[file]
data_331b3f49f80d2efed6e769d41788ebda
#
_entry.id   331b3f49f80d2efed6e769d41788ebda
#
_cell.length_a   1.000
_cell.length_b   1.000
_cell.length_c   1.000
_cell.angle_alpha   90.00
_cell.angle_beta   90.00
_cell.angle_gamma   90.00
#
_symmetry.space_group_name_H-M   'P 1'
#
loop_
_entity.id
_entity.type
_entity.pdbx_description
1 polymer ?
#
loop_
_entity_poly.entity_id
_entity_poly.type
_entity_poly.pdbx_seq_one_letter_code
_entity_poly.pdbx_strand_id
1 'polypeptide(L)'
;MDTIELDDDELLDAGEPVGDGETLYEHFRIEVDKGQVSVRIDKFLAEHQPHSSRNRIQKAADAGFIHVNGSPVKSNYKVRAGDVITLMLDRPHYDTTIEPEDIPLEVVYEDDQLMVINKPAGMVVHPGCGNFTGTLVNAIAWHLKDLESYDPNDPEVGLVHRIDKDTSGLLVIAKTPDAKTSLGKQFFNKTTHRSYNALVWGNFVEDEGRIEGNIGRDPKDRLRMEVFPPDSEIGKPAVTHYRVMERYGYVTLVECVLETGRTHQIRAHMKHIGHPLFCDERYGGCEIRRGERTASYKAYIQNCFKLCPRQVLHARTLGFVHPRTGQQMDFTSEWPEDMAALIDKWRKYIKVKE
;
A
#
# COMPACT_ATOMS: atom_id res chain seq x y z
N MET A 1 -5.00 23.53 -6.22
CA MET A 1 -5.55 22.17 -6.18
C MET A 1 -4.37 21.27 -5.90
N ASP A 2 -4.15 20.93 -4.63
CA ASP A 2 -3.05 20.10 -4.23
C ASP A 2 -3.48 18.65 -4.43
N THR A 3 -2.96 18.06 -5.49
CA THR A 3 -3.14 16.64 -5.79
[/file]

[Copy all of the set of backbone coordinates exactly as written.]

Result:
data_331b3f49f80d2efed6e769d41788ebda
#
_entry.id   331b3f49f80d2efed6e769d41788ebda
#
_cell.length_a   1.000
_cell.length_b   1.000
_cell.length_c   1.000
_cell.angle_alpha   90.00
_cell.angle_beta   90.00
_cell.angle_gamma   90.00
#
_symmetry.space_group_name_H-M   'P 1'
#
loop_
_entity.id
_entity.type
_entity.pdbx_description
1 polymer ?
#
loop_
_entity_poly.entity_id
_entity_poly.type
_entity_poly.pdbx_seq_one_letter_code
_entity_poly.pdbx_strand_id
1 'polypeptide(L)'
;MDTIELDDDELLDAGEPVGDGETLYEHFRIEVDKGQVSVRIDKFLAEHQPHSSRNRIQKAADAGFIHVNGSPVKSNYKVRAGDVITLMLDRPHYDTTIEPEDIPLEVVYEDDQLMVINKPAGMVVHPGCGNFTGTLVNAIAWHLKDLESYDPNDPEVGLVHRIDKDTSGLLVIAKTPDAKTSLGKQFFNKTTHRSYNALVWGNFVEDEGRIEGNIGRDPKDRLRMEVFPPDSEIGKPAVTHYRVMERYGYVTLVECVLETGRTHQIRAHMKHIGHPLFCDERYGGCEIRRGERTASYKAYIQNCFKLCPRQVLHARTLGFVHPRTGQQMDFTSEWPEDMAALIDKWRKYIKVKE
;
A
#
# COMPACT_ATOMS: atom_id res chain seq x y z
N MET A 1 -5.00 23.53 -6.22
CA MET A 1 -5.55 22.17 -6.18
C MET A 1 -4.37 21.27 -5.90
N ASP A 2 -4.15 20.93 -4.63
CA ASP A 2 -3.05 20.10 -4.23
C ASP A 2 -3.48 18.65 -4.43
N THR A 3 -2.96 18.06 -5.49
CA THR A 3 -3.14 16.64 -5.79